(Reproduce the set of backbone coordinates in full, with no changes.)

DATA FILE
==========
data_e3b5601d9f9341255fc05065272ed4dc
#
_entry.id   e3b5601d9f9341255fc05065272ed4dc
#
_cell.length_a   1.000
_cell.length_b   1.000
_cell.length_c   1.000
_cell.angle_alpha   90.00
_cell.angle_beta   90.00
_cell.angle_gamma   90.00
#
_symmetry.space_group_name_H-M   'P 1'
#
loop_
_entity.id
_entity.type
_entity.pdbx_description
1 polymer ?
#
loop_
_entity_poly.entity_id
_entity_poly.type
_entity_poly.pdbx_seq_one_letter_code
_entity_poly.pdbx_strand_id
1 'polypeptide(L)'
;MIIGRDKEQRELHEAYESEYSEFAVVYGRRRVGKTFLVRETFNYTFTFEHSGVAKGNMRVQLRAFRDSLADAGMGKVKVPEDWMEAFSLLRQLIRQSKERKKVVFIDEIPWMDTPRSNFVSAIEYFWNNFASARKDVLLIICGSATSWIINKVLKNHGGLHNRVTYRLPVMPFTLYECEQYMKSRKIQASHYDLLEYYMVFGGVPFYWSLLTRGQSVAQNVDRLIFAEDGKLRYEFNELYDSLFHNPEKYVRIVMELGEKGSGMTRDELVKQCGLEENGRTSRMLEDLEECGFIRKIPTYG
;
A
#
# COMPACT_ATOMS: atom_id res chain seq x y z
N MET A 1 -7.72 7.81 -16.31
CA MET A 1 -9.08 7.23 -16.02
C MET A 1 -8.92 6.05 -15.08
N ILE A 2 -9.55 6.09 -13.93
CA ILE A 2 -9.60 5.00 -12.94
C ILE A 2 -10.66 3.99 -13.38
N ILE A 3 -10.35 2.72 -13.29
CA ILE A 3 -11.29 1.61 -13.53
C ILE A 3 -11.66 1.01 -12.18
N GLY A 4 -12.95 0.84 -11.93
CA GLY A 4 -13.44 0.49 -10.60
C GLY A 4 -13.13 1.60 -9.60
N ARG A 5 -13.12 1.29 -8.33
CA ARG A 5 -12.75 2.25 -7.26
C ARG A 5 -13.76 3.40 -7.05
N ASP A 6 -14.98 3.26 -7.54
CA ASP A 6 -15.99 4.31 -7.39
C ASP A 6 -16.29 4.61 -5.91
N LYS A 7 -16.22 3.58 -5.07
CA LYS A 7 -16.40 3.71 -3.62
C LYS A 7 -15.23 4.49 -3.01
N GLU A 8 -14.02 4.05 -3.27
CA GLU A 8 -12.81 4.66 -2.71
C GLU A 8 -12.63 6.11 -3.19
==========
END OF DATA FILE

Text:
data_e3b5601d9f9341255fc05065272ed4dc
#
_entry.id   e3b5601d9f9341255fc05065272ed4dc
#
_cell.length_a   1.000
_cell.length_b   1.000
_cell.length_c   1.000
_cell.angle_alpha   90.00
_cell.angle_beta   90.00
_cell.angle_gamma   90.00
#
_symmetry.space_group_name_H-M   'P 1'
#
loop_
_entity.id
_entity.type
_entity.pdbx_description
1 polymer ?
#
loop_
_entity_poly.entity_id
_entity_poly.type
_entity_poly.pdbx_seq_one_letter_code
_entity_poly.pdbx_strand_id
1 'polypeptide(L)'
;MIIGRDKEQRELHEAYESEYSEFAVVYGRRRVGKTFLVRETFNYTFTFEHSGVAKGNMRVQLRAFRDSLADAGMGKVKVPEDWMEAFSLLRQLIRQSKERKKVVFIDEIPWMDTPRSNFVSAIEYFWNNFASARKDVLLIICGSATSWIINKVLKNHGGLHNRVTYRLPVMPFTLYECEQYMKSRKIQASHYDLLEYYMVFGGVPFYWSLLTRGQSVAQNVDRLIFAEDGKLRYEFNELYDSLFHNPEKYVRIVMELGEKGSGMTRDELVKQCGLEENGRTSRMLEDLEECGFIRKIPTYG
;
A
#
# COMPACT_ATOMS: atom_id res chain seq x y z
N MET A 1 -7.72 7.81 -16.31
CA MET A 1 -9.08 7.23 -16.02
C MET A 1 -8.92 6.05 -15.08
N ILE A 2 -9.55 6.09 -13.93
CA ILE A 2 -9.60 5.00 -12.94
C ILE A 2 -10.66 3.99 -13.38
N ILE A 3 -10.35 2.72 -13.29
CA ILE A 3 -11.29 1.61 -13.53
C ILE A 3 -11.66 1.01 -12.18
N GLY A 4 -12.95 0.84 -11.93
CA GLY A 4 -13.44 0.49 -10.60
C GLY A 4 -13.13 1.60 -9.60
N ARG A 5 -13.12 1.29 -8.33
CA ARG A 5 -12.75 2.25 -7.26
C ARG A 5 -13.76 3.40 -7.05
N ASP A 6 -14.98 3.26 -7.54
CA ASP A 6 -15.99 4.31 -7.39
C ASP A 6 -16.29 4.61 -5.91
N LYS A 7 -16.22 3.58 -5.07
CA LYS A 7 -16.40 3.71 -3.62
C LYS A 7 -15.23 4.49 -3.01
N GLU A 8 -14.02 4.05 -3.27
CA GLU A 8 -12.81 4.66 -2.71
C GLU A 8 -12.63 6.11 -3.19